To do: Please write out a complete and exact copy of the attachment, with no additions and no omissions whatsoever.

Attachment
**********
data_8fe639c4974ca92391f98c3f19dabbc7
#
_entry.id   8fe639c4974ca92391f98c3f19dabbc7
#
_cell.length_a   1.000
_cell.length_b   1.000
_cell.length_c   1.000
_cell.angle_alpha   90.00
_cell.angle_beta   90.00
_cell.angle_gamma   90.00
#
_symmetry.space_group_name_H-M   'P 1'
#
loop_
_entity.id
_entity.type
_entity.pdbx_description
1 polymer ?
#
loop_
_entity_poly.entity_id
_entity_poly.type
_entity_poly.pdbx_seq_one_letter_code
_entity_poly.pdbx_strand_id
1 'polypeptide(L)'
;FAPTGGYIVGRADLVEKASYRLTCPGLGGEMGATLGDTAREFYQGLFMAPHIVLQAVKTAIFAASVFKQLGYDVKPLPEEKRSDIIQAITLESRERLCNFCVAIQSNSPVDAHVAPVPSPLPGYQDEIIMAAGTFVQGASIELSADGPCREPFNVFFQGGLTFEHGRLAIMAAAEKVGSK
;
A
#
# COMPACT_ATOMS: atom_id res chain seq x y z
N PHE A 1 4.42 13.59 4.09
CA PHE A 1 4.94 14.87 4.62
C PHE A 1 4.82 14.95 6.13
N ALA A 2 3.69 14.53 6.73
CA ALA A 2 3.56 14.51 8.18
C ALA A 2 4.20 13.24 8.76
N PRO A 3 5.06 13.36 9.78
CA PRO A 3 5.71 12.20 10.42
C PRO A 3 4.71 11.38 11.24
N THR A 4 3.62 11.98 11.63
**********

data_8fe639c4974ca92391f98c3f19dabbc7
#
_entry.id   8fe639c4974ca92391f98c3f19dabbc7
#
_cell.length_a   1.000
_cell.length_b   1.000
_cell.length_c   1.000
_cell.angle_alpha   90.00
_cell.angle_beta   90.00
_cell.angle_gamma   90.00
#
_symmetry.space_group_name_H-M   'P 1'
#
loop_
_entity.id
_entity.type
_entity.pdbx_description
1 polymer ?
#
loop_
_entity_poly.entity_id
_entity_poly.type
_entity_poly.pdbx_seq_one_letter_code
_entity_poly.pdbx_strand_id
1 'polypeptide(L)'
;FAPTGGYIVGRADLVEKASYRLTCPGLGGEMGATLGDTAREFYQGLFMAPHIVLQAVKTAIFAASVFKQLGYDVKPLPEEKRSDIIQAITLESRERLCNFCVAIQSNSPVDAHVAPVPSPLPGYQDEIIMAAGTFVQGASIELSADGPCREPFNVFFQGGLTFEHGRLAIMAAAEKVGSK
;
A
#
# COMPACT_ATOMS: atom_id res chain seq x y z
N PHE A 1 4.42 13.59 4.09
CA PHE A 1 4.94 14.87 4.62
C PHE A 1 4.82 14.95 6.13
N ALA A 2 3.69 14.53 6.73
CA ALA A 2 3.56 14.51 8.18
C ALA A 2 4.20 13.24 8.76
N PRO A 3 5.06 13.36 9.78
CA PRO A 3 5.71 12.20 10.42
C PRO A 3 4.71 11.38 11.24
N THR A 4 3.62 11.98 11.63